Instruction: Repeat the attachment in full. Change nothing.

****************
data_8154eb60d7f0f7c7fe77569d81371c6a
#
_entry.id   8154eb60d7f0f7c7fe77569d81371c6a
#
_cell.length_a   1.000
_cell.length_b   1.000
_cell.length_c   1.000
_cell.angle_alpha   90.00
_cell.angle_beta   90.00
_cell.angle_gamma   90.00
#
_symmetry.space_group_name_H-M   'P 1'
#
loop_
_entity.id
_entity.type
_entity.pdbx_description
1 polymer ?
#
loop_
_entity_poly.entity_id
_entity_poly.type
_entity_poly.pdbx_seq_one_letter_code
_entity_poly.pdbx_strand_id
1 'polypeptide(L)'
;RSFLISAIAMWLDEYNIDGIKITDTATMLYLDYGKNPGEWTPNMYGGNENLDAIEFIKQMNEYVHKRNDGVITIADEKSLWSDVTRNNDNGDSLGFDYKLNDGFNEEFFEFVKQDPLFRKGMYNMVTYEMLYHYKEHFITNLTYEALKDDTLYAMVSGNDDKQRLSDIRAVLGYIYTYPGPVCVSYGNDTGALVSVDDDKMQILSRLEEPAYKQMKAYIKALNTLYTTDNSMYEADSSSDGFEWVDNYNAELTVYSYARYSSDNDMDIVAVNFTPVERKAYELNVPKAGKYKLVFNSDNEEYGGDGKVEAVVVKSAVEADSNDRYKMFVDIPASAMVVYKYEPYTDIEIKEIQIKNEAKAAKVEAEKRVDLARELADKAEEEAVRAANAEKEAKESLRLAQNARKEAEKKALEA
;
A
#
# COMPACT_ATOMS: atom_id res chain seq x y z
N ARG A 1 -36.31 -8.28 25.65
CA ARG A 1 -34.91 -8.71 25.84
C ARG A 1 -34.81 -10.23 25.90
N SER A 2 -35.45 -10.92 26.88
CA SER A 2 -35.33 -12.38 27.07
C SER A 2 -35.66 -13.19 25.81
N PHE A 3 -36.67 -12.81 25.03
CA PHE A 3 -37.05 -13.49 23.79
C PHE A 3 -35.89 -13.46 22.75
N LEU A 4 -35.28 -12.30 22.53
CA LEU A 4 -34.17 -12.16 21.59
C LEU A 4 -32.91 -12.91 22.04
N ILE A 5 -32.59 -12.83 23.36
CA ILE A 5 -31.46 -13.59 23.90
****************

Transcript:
data_8154eb60d7f0f7c7fe77569d81371c6a
#
_entry.id   8154eb60d7f0f7c7fe77569d81371c6a
#
_cell.length_a   1.000
_cell.length_b   1.000
_cell.length_c   1.000
_cell.angle_alpha   90.00
_cell.angle_beta   90.00
_cell.angle_gamma   90.00
#
_symmetry.space_group_name_H-M   'P 1'
#
loop_
_entity.id
_entity.type
_entity.pdbx_description
1 polymer ?
#
loop_
_entity_poly.entity_id
_entity_poly.type
_entity_poly.pdbx_seq_one_letter_code
_entity_poly.pdbx_strand_id
1 'polypeptide(L)'
;RSFLISAIAMWLDEYNIDGIKITDTATMLYLDYGKNPGEWTPNMYGGNENLDAIEFIKQMNEYVHKRNDGVITIADEKSLWSDVTRNNDNGDSLGFDYKLNDGFNEEFFEFVKQDPLFRKGMYNMVTYEMLYHYKEHFITNLTYEALKDDTLYAMVSGNDDKQRLSDIRAVLGYIYTYPGPVCVSYGNDTGALVSVDDDKMQILSRLEEPAYKQMKAYIKALNTLYTTDNSMYEADSSSDGFEWVDNYNAELTVYSYARYSSDNDMDIVAVNFTPVERKAYELNVPKAGKYKLVFNSDNEEYGGDGKVEAVVVKSAVEADSNDRYKMFVDIPASAMVVYKYEPYTDIEIKEIQIKNEAKAAKVEAEKRVDLARELADKAEEEAVRAANAEKEAKESLRLAQNARKEAEKKALEA
;
A
#
# COMPACT_ATOMS: atom_id res chain seq x y z
N ARG A 1 -36.31 -8.28 25.65
CA ARG A 1 -34.91 -8.71 25.84
C ARG A 1 -34.81 -10.23 25.90
N SER A 2 -35.45 -10.92 26.88
CA SER A 2 -35.33 -12.38 27.07
C SER A 2 -35.66 -13.19 25.81
N PHE A 3 -36.67 -12.81 25.03
CA PHE A 3 -37.05 -13.49 23.79
C PHE A 3 -35.89 -13.46 22.75
N LEU A 4 -35.28 -12.30 22.53
CA LEU A 4 -34.17 -12.16 21.59
C LEU A 4 -32.91 -12.91 22.04
N ILE A 5 -32.59 -12.83 23.36
CA ILE A 5 -31.46 -13.59 23.90